It's been a long week, followed by a long weekend, for yours truly. There's much to discuss with Trump as always, but I thought tonight would be a good time to look at our new Secretary of Defense, James Mattis, and his grudge against Iran.
I have heard from a Marine who has a good deal of respect for Gen. Mattis, and indeed, Mattis comes off as very intelligent and well-read, traits which are not always guaranteed for a cabinet-level pick. Being a non-military man, when I hear from a well-spoken Marine that Mattis is a good choice for the Sec Def position, I tend to listen.
On the other hand, I look at Mattis' hardline stance on Iran and I feel very troubled.
Look at a map of the Middle East for a second.
There are a lot of shades of grey that are omitted from this overly-simplistic map, but given the dearth of geographic knowledge of your average American (it's not just the young), this is a fine introductory map to the region as it stands today.
See that big pink splotch in Northern Iraq and Syria up there? More or less, that's ISIL/ISIS, the current psychotic terrorist regime of the area. ISIL/ISIS is composed chiefly of Sunni extremists, not Shia extremists (Iran is a Shia power, purple in the map above; Saudi Arabi is a Wahhabi/Sunni power, beige in the map above). Contrary to what Mattis asserts, Iran is not backing ISIL/ISIS; Iran is backing the Shiite-led government in Baghdad which is currently attempting to retake Mosul from ISIL/ISIS.
ISIL/ISIS has claimed responsibility, at least as an inspiring force, for all of the recent terrorist attacks in Western countries including the United States. Iran has not. Why is Iran the enemy?
The sworn opponent of Iran in the region is Wahhabi/Sunni power Saudi Arabia. Saudi Arabia has long cultivated the extremist ideology that led first to Al Qaida and more recently to ISIL/ISIS. You may recall that Al Qaida extremists killed thousands of Americans on September 11, 2001; neither the Revolutionary Guard nor Hezbollah nor any other Iran-backed actor planned and executed those attacks.
Given that Iran is engaged in a feud with the power ultimately responsible for most of the terrorist attacks on the West, including the defining attack that led to the War on Terror era, is not Iran de facto our ally in the Middle East? Is our goal in the Middle East to defeat Islamic terrorists, or is it to defeat the enemy of these terrorists?
This is not to say that Iran is being run by especially nice guys, or that Iran doesn't have a history of terrorism to brag about. It most certainly does. It is also a demographically very young country with a powerful reformist streak. The best way to punish reformers in Iran and make sure they do not succeed is to lend credibility to their opponents. Iran opened its airspace to the United States during the initial invasion of Afghanistan to dislodge the Taliban. Does this sound like the action of a country that is unwilling to do business with the United States?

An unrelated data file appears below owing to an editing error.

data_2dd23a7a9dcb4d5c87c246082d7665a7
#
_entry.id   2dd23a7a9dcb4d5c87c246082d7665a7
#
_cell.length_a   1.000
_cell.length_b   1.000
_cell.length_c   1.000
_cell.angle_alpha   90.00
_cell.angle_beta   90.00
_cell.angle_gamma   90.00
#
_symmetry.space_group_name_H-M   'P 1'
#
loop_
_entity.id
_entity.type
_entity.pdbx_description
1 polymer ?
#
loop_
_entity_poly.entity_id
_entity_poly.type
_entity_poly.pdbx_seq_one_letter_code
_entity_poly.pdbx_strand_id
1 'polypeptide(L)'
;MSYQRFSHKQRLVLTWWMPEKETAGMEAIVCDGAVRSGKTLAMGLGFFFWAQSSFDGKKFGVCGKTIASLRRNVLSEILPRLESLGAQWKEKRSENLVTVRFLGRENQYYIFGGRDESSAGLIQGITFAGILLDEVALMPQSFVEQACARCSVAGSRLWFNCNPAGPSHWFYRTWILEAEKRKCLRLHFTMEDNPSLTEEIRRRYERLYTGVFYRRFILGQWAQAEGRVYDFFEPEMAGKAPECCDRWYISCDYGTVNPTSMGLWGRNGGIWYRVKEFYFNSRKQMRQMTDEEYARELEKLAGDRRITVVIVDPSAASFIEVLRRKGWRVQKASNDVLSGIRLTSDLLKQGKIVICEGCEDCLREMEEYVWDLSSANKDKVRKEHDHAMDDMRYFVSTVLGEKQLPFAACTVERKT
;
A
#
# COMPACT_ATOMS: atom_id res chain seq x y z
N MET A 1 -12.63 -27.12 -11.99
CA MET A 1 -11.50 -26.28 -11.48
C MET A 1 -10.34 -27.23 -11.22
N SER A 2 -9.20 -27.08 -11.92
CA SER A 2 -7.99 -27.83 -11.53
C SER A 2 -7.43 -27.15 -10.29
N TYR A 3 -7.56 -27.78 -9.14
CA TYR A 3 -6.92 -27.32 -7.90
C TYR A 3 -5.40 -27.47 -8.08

Now I can certainly understand that someone who has gone up against the Revolutionary Guard might have a bit of a hard-on for them. But consider Iran's position. The countries where Iran sticks its fingers into are more or less its neighbors. This is not all that different, geopolitically, from how the United States has treated Latin America and the Caribbean over the years. Iran is not, currently, inspiring wack-a-doos in the United States and Europe to go massacre random, innocent people. It is Iran's enemy, ISIL/ISIS, which is doing that.
Mattis' anti-Iran stance is also out of sync with Trump's other plans in the Middle East. Trump has more or less thrown in with the Assad regime and its patron, Russia. The Assad regime has long been propped up by Iran. So: what's it going to be? Take on Iran, and, logically, one would think, its client Syria and ally Russia, or throw in with them?
Perhaps what the Trump administration is thinking is that they can have it both ways: support an Iran-backed regime in Syria while taking the fight to Iran itself (a fight that didn't work out so well for Iran's neighbor back in the day).
Or, perhaps, the Trump administration is not thinking.
I want to end on a positive note: Mattis has stated that the US-Iran nuclear deal should not be scrapped. That's a solid position to maintain, because without the deal, the odds that Iran goes full nuclear is pretty damn good. He also appears to be very respectful of Islam generally, which sets him apart from the rank-and-file Republican of today. He appears thoughtful, like a man who won't fly off the handle.
All that's reassuring, but when it comes to getting tough on Iran, anyone who has played any board game ever can tell you that attacking a player you may not like who is nonetheless actively pursuing your main opponent is a quick way to hand the game to your main opponent.
Anyways, that's enough on Mattis for now; we'll see how it all plays out. For now, have a lovely evening, and if Sunday Night Football isn't your thing, consider professional deceit instead.